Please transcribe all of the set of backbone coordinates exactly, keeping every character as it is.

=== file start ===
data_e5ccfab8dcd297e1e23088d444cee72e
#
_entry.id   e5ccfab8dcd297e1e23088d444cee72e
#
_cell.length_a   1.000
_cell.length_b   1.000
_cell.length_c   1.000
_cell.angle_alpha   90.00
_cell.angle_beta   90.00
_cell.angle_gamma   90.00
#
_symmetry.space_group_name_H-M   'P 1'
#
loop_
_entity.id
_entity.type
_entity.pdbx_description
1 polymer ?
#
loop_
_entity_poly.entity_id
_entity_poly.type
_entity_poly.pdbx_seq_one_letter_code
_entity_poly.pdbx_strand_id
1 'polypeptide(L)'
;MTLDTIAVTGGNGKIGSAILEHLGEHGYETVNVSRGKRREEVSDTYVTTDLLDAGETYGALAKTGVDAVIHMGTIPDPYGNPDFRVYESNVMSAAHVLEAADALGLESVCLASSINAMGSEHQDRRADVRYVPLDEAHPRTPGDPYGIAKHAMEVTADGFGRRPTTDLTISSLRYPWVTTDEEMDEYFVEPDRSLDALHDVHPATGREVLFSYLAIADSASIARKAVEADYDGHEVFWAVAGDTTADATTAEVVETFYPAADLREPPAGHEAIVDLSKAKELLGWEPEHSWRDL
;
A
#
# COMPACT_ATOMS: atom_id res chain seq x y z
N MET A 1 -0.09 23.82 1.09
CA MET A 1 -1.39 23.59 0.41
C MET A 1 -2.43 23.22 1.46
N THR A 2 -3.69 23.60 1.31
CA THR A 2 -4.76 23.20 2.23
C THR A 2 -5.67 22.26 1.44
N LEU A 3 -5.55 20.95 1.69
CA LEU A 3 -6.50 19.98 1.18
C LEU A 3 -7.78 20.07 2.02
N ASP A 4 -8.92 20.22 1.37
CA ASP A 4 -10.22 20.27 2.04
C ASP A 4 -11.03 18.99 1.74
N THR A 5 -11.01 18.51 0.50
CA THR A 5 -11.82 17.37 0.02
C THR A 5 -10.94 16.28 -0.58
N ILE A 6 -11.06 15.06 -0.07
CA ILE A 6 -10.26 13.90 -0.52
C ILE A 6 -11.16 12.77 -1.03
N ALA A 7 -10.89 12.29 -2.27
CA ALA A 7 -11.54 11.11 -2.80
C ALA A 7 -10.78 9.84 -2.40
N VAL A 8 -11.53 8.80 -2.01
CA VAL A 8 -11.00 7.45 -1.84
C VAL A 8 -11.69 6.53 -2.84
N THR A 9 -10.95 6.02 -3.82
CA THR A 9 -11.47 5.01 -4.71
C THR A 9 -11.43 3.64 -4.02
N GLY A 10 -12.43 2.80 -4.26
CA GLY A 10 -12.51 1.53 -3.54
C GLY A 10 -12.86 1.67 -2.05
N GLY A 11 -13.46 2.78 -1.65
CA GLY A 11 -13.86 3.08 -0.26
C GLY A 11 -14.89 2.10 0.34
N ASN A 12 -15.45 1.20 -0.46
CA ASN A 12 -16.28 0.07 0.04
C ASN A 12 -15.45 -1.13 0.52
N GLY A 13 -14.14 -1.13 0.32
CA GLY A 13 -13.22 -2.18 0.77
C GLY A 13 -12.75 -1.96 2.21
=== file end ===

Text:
data_e5ccfab8dcd297e1e23088d444cee72e
#
_entry.id   e5ccfab8dcd297e1e23088d444cee72e
#
_cell.length_a   1.000
_cell.length_b   1.000
_cell.length_c   1.000
_cell.angle_alpha   90.00
_cell.angle_beta   90.00
_cell.angle_gamma   90.00
#
_symmetry.space_group_name_H-M   'P 1'
#
loop_
_entity.id
_entity.type
_entity.pdbx_description
1 polymer ?
#
loop_
_entity_poly.entity_id
_entity_poly.type
_entity_poly.pdbx_seq_one_letter_code
_entity_poly.pdbx_strand_id
1 'polypeptide(L)'
;MTLDTIAVTGGNGKIGSAILEHLGEHGYETVNVSRGKRREEVSDTYVTTDLLDAGETYGALAKTGVDAVIHMGTIPDPYGNPDFRVYESNVMSAAHVLEAADALGLESVCLASSINAMGSEHQDRRADVRYVPLDEAHPRTPGDPYGIAKHAMEVTADGFGRRPTTDLTISSLRYPWVTTDEEMDEYFVEPDRSLDALHDVHPATGREVLFSYLAIADSASIARKAVEADYDGHEVFWAVAGDTTADATTAEVVETFYPAADLREPPAGHEAIVDLSKAKELLGWEPEHSWRDL
;
A
#
# COMPACT_ATOMS: atom_id res chain seq x y z
N MET A 1 -0.09 23.82 1.09
CA MET A 1 -1.39 23.59 0.41
C MET A 1 -2.43 23.22 1.46
N THR A 2 -3.69 23.60 1.31
CA THR A 2 -4.76 23.20 2.23
C THR A 2 -5.67 22.26 1.44
N LEU A 3 -5.55 20.95 1.69
CA LEU A 3 -6.50 19.98 1.18
C LEU A 3 -7.78 20.07 2.02
N ASP A 4 -8.92 20.22 1.37
CA ASP A 4 -10.22 20.27 2.04
C ASP A 4 -11.03 18.99 1.74
N THR A 5 -11.01 18.51 0.50
CA THR A 5 -11.82 17.37 0.02
C THR A 5 -10.94 16.28 -0.58
N ILE A 6 -11.06 15.06 -0.07
CA ILE A 6 -10.26 13.90 -0.52
C ILE A 6 -11.16 12.77 -1.03
N ALA A 7 -10.89 12.29 -2.27
CA ALA A 7 -11.54 11.11 -2.80
C ALA A 7 -10.78 9.84 -2.40
N VAL A 8 -11.53 8.80 -2.01
CA VAL A 8 -11.00 7.45 -1.84
C VAL A 8 -11.69 6.53 -2.84
N THR A 9 -10.95 6.02 -3.82
CA THR A 9 -11.47 5.01 -4.71
C THR A 9 -11.43 3.64 -4.02
N GLY A 10 -12.43 2.80 -4.26
CA GLY A 10 -12.51 1.53 -3.54
C GLY A 10 -12.86 1.67 -2.05
N GLY A 11 -13.46 2.78 -1.65
CA GLY A 11 -13.86 3.08 -0.26
C GLY A 11 -14.89 2.10 0.34
N ASN A 12 -15.45 1.20 -0.46
CA ASN A 12 -16.28 0.07 0.04
C ASN A 12 -15.45 -1.13 0.52
N GLY A 13 -14.14 -1.13 0.32
CA GLY A 13 -13.22 -2.18 0.77
C GLY A 13 -12.75 -1.96 2.21